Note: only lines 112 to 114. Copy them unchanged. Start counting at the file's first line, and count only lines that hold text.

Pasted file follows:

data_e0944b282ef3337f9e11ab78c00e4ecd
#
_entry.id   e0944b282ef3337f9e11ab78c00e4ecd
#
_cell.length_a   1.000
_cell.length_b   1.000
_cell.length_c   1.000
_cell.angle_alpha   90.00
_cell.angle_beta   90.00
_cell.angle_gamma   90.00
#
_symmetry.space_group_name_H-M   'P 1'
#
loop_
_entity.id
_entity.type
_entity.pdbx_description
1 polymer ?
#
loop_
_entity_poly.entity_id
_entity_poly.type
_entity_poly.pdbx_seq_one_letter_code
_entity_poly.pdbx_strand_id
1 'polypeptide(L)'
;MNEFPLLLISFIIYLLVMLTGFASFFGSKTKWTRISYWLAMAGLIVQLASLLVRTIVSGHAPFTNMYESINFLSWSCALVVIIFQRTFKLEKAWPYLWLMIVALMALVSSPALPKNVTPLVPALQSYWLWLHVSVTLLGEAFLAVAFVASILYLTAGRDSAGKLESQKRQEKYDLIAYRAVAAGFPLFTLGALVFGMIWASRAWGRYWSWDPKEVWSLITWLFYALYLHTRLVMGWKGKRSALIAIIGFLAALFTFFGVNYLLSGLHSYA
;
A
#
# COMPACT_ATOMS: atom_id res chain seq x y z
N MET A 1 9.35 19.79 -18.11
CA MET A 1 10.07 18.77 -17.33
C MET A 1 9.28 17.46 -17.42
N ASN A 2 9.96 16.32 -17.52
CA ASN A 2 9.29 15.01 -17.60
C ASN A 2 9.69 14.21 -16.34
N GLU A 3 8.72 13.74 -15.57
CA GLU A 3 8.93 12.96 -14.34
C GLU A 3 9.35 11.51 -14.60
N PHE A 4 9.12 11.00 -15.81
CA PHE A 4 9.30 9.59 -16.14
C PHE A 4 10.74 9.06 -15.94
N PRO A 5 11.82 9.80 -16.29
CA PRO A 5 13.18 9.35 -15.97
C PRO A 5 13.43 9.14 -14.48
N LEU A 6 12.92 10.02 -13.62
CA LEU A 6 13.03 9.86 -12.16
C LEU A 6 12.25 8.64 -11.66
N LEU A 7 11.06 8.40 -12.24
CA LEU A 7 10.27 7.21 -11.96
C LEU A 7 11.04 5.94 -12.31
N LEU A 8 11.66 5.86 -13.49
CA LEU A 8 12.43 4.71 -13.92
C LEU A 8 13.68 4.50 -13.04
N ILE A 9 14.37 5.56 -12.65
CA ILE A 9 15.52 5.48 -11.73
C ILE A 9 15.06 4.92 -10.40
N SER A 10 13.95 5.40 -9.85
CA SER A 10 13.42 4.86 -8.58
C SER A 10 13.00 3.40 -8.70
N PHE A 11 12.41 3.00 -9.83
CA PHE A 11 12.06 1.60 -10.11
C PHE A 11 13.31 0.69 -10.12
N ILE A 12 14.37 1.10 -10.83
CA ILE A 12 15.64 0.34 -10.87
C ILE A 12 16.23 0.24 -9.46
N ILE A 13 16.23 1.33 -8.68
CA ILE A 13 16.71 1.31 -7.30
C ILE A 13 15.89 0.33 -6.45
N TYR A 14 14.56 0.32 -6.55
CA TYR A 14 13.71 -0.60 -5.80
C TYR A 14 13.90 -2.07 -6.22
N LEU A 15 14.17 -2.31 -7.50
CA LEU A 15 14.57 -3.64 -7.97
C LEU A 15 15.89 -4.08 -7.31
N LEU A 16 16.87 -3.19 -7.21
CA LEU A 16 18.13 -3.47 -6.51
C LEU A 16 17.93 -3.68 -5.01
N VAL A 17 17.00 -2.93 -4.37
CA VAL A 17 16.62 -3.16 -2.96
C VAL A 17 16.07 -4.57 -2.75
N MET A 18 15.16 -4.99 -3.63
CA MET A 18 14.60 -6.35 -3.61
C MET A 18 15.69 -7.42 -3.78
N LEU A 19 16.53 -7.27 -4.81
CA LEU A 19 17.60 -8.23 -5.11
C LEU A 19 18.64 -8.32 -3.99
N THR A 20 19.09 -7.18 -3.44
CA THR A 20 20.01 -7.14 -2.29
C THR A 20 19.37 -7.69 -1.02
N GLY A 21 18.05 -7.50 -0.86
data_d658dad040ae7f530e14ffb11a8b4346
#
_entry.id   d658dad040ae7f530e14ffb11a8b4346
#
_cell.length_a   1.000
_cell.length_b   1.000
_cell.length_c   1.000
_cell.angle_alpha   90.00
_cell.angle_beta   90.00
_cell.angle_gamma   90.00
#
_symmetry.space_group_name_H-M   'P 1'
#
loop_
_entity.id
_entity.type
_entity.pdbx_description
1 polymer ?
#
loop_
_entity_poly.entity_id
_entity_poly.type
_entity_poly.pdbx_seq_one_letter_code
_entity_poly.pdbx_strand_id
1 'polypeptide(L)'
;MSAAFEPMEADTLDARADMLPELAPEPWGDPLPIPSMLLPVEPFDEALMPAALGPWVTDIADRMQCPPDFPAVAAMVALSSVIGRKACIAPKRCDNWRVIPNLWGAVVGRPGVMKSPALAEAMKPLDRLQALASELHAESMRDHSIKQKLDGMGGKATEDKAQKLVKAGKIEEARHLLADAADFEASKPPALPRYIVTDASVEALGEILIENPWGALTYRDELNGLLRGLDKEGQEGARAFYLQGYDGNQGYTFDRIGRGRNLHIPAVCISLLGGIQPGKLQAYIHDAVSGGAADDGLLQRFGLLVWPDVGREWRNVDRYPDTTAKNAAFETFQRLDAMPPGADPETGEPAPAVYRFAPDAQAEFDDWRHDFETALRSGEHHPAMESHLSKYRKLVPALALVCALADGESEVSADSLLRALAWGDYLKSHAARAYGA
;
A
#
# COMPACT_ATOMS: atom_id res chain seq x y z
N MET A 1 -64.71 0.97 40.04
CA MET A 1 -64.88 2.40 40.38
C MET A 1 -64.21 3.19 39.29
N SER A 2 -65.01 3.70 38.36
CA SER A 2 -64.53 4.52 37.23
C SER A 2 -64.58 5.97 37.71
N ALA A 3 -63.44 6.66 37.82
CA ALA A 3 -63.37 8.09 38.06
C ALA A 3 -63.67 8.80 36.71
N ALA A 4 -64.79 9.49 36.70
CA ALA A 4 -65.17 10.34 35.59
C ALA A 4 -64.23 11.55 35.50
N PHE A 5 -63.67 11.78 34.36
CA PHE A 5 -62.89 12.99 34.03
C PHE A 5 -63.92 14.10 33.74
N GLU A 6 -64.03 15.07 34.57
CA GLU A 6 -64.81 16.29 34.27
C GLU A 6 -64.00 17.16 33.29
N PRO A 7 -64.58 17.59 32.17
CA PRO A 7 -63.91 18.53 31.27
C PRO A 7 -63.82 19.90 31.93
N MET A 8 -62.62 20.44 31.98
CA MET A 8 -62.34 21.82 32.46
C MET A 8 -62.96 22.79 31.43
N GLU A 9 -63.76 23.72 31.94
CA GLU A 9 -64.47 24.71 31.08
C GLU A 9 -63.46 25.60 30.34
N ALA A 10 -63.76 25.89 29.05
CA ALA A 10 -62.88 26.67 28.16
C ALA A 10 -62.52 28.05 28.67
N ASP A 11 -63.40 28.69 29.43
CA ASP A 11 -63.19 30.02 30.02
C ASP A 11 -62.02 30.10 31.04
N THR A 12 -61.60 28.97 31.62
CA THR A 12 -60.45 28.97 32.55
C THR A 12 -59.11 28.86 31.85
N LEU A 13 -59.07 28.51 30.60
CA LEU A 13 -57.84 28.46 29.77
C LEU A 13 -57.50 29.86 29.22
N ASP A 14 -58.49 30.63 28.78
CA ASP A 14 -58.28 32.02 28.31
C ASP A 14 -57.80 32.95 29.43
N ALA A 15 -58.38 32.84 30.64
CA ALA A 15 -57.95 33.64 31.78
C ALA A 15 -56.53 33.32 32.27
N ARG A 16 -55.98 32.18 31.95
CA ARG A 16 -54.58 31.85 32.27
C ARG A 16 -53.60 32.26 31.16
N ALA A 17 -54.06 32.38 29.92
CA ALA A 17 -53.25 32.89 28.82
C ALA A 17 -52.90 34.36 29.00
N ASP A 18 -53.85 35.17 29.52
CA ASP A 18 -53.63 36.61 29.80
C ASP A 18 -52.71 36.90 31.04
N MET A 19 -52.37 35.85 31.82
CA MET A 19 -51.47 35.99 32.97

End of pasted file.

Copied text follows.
_entity_poly.entity_id
_entity_poly.type
_entity_poly.pdbx_seq_one_letter_code